The shorter period would also dramatically cut down the amount of junk mail Hartford City, Indiana households would receive at Thanksgiving and Christmasgiving time.

Then, as now, every household would receive heartfelt appeals to help this or that non-profit. The Jarvises certainly received a lot, but not two months’ worth …

… requests from the March of Dimes, Jerry Lewis’s MD effort, UNICEF, St. Jude’s, the Heart Association, the Red Cross, missions that allowed the give to name a pagan baby, the USO, Salvation Army, ad infinitum. But today, if you give to even just one charity, your address is sold to a baker’s dozen of other non-profits.

I have a friend today who gets roughly 10 requests a day to be generous. Multiply that times roughly 60 days … and that’s a lot of letters to recycle.

One day, Sr. Mary Joseph Marie called all of her classroom’s impressionable students into church, and brought out our patron saint’s statue, St. John. She silently handed out a simple holy card – this was back in the day when we Catholic kids collected them like our Protestant friends collected baseball cards.

Dramatically, she held up a huge stack of donation non-profit donation requests, and fanned herself as if weary from holding up so many.

With her other hand, she raised the holy card of St. John. She remained silent for a while, looking at us. One by one.

Then she asked – rhetorically – “Which of these non-profits (she probably said charity, now that I think about it) are organizations that help out a lot of folks outside our parish, and probably pay their presidents tens of thousands of dollars a year (remember, this is early 60s Indiana)? And which non-profit helps your family members from the moment they were born and baptized to the moment they have their funerals? With First Communions, with Confirmations, with Weddings, with Ordinations, with Sick Calls and weekly Sunday Masses in between? Which helps your school and catechism classes tuition?” To make a finer point of it, “And which non-profit is always there for your family – I mean, really there for your family? In fact, it IS your family?”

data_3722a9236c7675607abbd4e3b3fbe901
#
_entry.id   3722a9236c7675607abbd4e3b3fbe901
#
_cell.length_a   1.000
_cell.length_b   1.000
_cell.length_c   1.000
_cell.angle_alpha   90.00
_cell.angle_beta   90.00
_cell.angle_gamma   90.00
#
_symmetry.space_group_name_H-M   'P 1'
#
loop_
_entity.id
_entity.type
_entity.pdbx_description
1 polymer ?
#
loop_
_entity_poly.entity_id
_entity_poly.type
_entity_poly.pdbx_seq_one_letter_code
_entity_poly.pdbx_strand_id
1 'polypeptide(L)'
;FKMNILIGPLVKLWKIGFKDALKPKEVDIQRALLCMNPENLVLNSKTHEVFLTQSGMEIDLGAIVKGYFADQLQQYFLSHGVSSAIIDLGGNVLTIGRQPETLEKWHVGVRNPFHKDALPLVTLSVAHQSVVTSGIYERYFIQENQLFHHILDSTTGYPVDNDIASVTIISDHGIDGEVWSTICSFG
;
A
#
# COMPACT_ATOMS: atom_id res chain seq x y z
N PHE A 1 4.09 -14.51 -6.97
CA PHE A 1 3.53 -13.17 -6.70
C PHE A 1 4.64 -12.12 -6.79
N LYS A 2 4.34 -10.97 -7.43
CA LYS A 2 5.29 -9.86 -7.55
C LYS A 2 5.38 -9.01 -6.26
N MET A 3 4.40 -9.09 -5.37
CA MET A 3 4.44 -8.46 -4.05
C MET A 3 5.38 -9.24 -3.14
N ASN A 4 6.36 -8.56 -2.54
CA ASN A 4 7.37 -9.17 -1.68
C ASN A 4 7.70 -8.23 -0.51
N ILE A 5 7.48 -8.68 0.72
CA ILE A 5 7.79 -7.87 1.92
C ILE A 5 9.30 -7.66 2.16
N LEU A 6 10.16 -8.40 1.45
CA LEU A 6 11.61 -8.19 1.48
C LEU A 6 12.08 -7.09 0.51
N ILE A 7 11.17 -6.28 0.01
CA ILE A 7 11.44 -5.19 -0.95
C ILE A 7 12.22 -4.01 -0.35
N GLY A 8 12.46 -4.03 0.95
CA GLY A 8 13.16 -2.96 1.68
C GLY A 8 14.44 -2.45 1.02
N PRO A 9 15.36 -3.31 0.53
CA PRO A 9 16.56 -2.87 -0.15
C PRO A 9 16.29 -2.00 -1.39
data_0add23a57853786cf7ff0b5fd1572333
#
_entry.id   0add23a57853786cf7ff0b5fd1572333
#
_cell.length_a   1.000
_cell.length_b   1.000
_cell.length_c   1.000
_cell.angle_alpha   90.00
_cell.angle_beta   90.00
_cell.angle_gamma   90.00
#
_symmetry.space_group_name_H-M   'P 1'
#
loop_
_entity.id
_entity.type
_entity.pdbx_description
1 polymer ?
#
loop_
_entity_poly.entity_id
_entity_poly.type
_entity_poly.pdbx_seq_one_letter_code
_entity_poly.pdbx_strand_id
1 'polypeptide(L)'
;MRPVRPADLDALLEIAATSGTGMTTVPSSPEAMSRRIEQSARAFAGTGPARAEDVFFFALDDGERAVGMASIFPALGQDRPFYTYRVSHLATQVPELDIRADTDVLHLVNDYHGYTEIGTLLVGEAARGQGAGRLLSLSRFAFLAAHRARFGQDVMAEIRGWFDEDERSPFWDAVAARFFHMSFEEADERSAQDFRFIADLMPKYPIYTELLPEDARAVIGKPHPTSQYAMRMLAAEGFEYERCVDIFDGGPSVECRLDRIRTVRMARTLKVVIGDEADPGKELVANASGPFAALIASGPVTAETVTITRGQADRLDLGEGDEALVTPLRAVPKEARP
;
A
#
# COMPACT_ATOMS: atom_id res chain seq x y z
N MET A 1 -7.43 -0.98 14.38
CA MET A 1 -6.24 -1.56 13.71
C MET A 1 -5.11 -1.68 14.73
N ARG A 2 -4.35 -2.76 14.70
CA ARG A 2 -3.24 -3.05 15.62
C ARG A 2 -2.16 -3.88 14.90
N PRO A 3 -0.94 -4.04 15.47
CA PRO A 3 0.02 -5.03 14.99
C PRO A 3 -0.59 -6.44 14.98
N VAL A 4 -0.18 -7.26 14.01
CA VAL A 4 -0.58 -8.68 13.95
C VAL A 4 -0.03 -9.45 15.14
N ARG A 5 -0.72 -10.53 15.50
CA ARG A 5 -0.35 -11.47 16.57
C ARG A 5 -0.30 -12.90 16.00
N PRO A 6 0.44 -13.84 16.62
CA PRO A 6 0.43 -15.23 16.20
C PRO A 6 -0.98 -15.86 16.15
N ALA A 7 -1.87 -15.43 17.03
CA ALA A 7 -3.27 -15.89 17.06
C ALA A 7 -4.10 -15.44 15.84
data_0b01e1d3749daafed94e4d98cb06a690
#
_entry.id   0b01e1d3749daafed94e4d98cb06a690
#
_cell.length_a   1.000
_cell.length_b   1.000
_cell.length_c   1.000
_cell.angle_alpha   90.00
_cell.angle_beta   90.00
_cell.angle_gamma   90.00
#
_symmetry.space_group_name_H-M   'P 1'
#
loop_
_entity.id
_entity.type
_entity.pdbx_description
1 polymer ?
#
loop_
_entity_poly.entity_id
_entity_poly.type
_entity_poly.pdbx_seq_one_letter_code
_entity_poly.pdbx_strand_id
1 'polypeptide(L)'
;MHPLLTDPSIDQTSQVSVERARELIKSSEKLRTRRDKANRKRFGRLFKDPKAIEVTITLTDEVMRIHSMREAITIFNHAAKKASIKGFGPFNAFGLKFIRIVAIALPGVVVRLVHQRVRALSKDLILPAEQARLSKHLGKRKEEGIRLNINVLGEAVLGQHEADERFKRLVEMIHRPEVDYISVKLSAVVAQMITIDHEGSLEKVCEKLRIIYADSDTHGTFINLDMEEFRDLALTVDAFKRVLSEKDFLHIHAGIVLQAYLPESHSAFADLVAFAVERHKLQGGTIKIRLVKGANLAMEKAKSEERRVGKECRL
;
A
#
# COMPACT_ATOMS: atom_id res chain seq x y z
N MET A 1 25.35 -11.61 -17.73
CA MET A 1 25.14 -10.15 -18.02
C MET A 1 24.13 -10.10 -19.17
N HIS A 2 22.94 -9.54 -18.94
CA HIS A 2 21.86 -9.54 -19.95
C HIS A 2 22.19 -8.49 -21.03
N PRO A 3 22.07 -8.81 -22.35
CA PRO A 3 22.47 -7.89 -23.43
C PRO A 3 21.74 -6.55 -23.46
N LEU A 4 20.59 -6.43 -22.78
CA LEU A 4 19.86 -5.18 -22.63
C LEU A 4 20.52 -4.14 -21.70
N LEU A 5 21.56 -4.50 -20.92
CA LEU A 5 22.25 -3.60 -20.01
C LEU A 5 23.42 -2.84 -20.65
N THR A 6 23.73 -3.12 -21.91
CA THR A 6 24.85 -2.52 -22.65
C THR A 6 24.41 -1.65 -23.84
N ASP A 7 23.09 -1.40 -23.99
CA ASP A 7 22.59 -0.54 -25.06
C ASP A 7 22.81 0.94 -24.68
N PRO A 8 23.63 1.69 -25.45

To not make too fine of a point, the good Sister helped us out by looking sideways at the holy card. The answer was obvious even to us second graders.

And the implication was just as obvious – we kids were to make the case for “our parish” at home during a time of giving and giving thanks.

She didn’t pick on any raised hands responding to her rhetorical question. But just to make sure the point got through, she had us kneel and pray before our parish’s patron saint’s statue. And if you looked closely, you could see a different set of Thanksgiving and Christmas contribution envelopes fanning out from a parish patron’s base.

As we left church, the class’s eraser-clapping, nerdy brown-noser asked Sister Mary Joseph Marie whether we could take an envelope home to mom and dad. Just like Ingrid Bergman in the “Bells of St. Mary,” she knowingly smiled at me and said, “No need to, Popo, I am very, very sure your parents already have some.”

We Indiana parishioners always considered our parish to be the most important non-profit in our household. It was there for us, like no other. Better still, we were simultaneously its charitable recipients.

The Salvation Army red kettle was nice for our – now remember these are pre-ecumenical days – fine for our Protestant friends. I’d even pray that they responded with St. Nick-level generosity to all the non-profit requests they no doubt got. But our Catholic parish was not only “our parish.” It was our non-profit.

Sister Mary Joseph Marie didn’t need to say it explicitly, but we understood that focusing our giving on our parish was the best use of the golden talents God had given us. (Matthew 25:14-30)

Early 1960s Indiana ways may seem very strange to us today. But as I see Catholics increasingly indebted by Happy Holidays commercialism, Halloween costumes become decidedly creepier and costlier than bedsheets with two holes cut out of them, and many a Catholic sending numerous checks to non-profits they know barely anything about and headed by million-dollar execs … they really, really, really make sense to this repatriated Minnesotan.

~ Fr. Paul Jarvis, Senior Associate Pastor of St. Bridget Parish Community, Minneapolis.

Continue reading...